AØKA08021U International Economics
MSc in Economics
The purpose of the course is to give an introduction to traditional and new trade theories and selected topics in international monetary economics. The aim is that the students, after participating in the course International Economics, will be able to:
- understand and describe why international trade arise
- understand and describe trade patterns under perfect and imperfect competition
- understand and describe the extent to which there are welfare gains from trade
- analyse and calculate how trade affects behaviour of firms and consumers and how trade affects welfare
- analyse and calculate how trade policy affects firm behaviour and analyse and calculate welfare implications of trade policy
- understand and describe aspects of the globalisation debate such as the impact of globalisation on wage inequality, the role of multinational corporations, and labour market consequences of outsourcing
- understand and describe the theory of optimum currency areas
- describe and analyse in a clear and correct written language
Students who achieve all these goals will be given the top grade.
Barba Navaretti, G. and A. Venables (2004), Multinational Firms in the World Economy, Princeton University Press, p. 1-22, 49-64.
Brander, J. and P. Krugman (1983), A 'Reciprocal Dumping' Model of International Trade, Journal of International Economics, 15, p. 313-321.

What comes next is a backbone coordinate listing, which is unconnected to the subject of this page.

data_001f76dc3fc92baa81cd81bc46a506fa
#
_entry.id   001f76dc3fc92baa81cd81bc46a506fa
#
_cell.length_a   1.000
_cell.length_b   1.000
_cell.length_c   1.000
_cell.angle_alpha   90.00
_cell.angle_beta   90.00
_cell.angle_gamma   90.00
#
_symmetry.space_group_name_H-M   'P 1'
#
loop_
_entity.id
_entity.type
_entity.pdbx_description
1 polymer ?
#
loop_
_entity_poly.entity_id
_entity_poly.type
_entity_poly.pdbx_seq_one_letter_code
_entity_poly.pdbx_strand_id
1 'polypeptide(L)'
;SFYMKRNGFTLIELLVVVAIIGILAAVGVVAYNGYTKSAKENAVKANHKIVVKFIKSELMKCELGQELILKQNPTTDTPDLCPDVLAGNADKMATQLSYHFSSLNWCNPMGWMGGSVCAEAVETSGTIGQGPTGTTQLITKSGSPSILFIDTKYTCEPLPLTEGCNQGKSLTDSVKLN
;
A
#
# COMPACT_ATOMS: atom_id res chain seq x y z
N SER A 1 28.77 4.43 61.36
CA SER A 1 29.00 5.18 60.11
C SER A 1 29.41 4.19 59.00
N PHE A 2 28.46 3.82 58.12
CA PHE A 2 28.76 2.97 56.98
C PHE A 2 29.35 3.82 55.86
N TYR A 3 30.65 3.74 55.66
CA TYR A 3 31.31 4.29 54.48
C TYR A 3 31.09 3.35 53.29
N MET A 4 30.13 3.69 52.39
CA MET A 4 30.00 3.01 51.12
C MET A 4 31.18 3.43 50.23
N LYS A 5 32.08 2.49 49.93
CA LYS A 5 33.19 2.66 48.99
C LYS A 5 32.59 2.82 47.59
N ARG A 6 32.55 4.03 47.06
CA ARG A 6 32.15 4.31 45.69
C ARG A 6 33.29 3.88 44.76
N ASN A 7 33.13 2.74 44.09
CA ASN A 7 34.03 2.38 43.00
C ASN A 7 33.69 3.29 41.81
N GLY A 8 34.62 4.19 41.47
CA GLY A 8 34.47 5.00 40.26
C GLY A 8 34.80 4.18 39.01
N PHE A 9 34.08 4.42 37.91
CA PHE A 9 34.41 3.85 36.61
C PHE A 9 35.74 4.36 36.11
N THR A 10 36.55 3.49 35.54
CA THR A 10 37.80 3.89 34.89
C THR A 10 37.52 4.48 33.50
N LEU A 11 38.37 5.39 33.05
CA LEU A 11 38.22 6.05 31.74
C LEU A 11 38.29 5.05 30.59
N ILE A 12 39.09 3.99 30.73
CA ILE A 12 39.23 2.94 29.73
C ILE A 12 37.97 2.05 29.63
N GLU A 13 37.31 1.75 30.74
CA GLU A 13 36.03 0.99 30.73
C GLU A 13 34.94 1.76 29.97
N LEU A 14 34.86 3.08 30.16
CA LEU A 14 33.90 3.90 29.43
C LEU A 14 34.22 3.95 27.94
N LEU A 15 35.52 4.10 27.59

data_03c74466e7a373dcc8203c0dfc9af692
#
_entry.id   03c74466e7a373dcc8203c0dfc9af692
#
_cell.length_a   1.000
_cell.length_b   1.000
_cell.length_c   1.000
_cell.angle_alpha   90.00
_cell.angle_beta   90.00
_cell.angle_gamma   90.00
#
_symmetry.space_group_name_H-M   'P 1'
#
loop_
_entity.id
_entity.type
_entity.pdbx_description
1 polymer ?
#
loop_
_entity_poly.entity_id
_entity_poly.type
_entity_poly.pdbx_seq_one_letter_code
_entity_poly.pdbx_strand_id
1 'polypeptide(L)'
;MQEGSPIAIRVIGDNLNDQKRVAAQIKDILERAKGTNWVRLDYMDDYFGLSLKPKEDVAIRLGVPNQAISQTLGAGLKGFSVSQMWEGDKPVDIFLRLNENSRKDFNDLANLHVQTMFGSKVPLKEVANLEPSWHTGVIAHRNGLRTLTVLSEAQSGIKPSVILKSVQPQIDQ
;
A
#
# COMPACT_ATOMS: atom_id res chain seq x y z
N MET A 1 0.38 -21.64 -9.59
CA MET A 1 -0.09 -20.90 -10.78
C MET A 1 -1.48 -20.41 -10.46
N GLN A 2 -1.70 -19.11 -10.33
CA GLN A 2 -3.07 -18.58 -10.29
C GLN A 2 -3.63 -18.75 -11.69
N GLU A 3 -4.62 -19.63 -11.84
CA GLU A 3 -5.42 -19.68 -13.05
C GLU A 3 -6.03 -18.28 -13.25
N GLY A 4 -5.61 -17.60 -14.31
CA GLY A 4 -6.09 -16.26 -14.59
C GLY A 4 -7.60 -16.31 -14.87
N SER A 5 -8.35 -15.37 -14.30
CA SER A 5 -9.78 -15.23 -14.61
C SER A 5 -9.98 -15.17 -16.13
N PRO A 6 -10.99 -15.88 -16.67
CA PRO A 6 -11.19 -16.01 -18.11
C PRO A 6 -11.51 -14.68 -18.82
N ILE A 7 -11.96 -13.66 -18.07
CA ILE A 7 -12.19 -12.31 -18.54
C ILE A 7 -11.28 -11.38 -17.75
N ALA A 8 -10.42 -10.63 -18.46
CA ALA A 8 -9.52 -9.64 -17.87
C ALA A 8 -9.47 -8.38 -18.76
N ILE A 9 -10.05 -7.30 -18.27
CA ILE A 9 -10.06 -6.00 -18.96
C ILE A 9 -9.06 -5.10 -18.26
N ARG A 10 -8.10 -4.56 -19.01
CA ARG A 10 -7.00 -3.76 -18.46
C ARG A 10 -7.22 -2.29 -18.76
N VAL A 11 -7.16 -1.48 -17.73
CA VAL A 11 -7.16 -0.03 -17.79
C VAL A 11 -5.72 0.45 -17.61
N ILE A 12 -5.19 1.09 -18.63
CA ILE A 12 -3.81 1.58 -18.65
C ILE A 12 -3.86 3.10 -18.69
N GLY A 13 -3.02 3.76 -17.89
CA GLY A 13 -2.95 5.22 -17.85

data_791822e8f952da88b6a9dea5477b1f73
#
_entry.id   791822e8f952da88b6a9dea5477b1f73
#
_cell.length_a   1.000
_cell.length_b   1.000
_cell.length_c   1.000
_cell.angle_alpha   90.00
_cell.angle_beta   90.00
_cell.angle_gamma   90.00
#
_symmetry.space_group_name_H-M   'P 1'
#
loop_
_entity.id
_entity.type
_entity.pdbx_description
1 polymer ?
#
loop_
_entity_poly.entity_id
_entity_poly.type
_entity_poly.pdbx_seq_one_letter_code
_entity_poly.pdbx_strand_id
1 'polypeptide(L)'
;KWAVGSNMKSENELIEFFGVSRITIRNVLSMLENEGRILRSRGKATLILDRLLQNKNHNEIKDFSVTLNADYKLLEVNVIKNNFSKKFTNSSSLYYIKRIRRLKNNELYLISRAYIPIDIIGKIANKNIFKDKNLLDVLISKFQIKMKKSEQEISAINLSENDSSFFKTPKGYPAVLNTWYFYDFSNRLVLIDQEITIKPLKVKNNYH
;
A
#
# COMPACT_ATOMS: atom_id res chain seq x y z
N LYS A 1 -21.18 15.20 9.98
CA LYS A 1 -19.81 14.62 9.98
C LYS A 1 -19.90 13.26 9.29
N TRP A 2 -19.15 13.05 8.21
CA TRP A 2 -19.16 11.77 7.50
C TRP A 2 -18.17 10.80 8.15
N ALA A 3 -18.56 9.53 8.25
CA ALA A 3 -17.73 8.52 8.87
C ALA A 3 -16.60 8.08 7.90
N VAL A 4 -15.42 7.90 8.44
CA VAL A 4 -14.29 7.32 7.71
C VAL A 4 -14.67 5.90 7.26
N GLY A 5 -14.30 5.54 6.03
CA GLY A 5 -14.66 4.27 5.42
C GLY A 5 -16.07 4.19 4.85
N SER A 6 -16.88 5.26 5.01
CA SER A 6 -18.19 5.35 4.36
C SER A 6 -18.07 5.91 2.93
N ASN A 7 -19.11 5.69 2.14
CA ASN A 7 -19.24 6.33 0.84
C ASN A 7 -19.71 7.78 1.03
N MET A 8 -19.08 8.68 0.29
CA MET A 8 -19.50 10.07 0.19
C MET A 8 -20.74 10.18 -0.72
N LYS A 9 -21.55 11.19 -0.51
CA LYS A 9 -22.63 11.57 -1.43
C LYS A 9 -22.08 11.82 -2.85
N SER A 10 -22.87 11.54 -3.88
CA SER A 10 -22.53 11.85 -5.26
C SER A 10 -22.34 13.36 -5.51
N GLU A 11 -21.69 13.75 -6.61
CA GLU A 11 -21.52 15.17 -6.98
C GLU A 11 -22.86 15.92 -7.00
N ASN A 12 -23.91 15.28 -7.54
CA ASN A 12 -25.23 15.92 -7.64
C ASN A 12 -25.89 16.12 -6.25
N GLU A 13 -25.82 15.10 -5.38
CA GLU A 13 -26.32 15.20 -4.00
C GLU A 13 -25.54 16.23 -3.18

Brander, J. and B. Spencer (1985), Export Subsidies and International Market Share Rivalry, Journal of International Economics, 16, p. 83-100.
Feenstra, R. and G. Hanson (2003), Global Production Sharing and Rising Inequality: A Survey of Trade and Wages, in E. K. Choi and J. Harrigan (eds.), Handbook of International Trade, Blackwell Publishing, p. 146-167.
Krugman, P. (1979), Increasing Returns, Monopolistic Competition, and International Trade, Journal of International Economics, 9, p. 467-476.
Krugman, P., M. Obstfeld and M. Melitz (2012), International Economics, Theory and Policy, 9th edition, Addison-Wesley. Chapter 1-12, 20. Appendices to chapters are also required readings.
Rose, A. (2000), One Money, One Market: The Effect of Common Currencies on Trade, Economic Policy 30, p. 8-45.
Lecture notes uploaded at the course home page are also required readings.
- 7,5 ECTS
- Type of assessment
- Written examination, 3 hours under invigilationA 3 hours written examination taking place at Peter Bangs Vej 36.
- Exam registration requirements
- Students have to write a short term paper to sign up for the exam.
- Without aids
- Marking scale
- 7-point grading scale
- Censorship form
- External censorship
100 % censurship
- Exam period
- Will be updated before the start of the semester
- Same as ordinary. But if only a few students have registered for the re-exam, the exam might change to an oral exams with a synopsis to be handed in. This means that the examination date also will change.
Criteria for exam assesment